The Exiles Return

Written by Elisabeth de Waal
Review by Helene Williams

Although the specific characters are fictitious, the lives in this poetically wrenching novel are starkly real. The Exiles Return was written in, and about, a time of great uncertainty and change, as Vienna struggled to right itself after the Anschluss (the Nazi invasion and annexation of 1938), World War II, and the postwar occupation.

Kuno Adler, a Jewish scientist who fled to America before the war, leaves his shrill wife and daughters behind, to take up the Austrian government’s offer of reinstatement in his former profession. Theophil Kanakis, a showy Greek businessman, comes to Vienna to see what money can be made from the wreckage of the city’s society and art; he employs the former socialite but now royal-in-name-only Prince “Bimbo” Grein. Marie Therese (“Resi”) is a beautiful, restless teenager in America, whose parents send her to stay with her aunt and uncle in the Austrian countryside and Vienna in the hopes that she will blossom. Each is seeking to belong, to find their place in this new world. The three interwoven stories spotlight the internal and external rebuilding and growth that has to take place after war.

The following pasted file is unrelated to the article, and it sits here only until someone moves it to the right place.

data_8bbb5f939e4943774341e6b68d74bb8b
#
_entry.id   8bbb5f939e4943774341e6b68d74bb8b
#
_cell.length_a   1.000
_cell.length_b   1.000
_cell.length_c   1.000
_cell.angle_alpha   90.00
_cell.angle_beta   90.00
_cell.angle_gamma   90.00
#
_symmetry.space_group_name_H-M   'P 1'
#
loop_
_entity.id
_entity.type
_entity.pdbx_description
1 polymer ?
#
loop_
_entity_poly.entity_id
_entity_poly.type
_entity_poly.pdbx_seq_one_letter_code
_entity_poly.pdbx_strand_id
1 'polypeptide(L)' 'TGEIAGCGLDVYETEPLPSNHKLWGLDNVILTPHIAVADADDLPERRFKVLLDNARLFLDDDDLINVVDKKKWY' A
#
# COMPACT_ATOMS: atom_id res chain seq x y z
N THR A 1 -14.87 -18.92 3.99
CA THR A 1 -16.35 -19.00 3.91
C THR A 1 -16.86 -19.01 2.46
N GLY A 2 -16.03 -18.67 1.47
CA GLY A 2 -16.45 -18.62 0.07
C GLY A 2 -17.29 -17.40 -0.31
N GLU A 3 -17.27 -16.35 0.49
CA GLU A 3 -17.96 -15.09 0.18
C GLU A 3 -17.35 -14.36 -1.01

As the novel was written in the 1950s (and not published until now), the images are fresh reflections of that era in Vienna. Author Elisabeth de Waal was a well-educated young Jewish woman, herself an exile from Vienna during the war, who fought for restitution of her family’s property and art when she returned. The stories here reflect the conflicts of an entire generation of natives and interlopers to Vienna, as they battled to return to, or create anew, a sense of self, identity, and connection.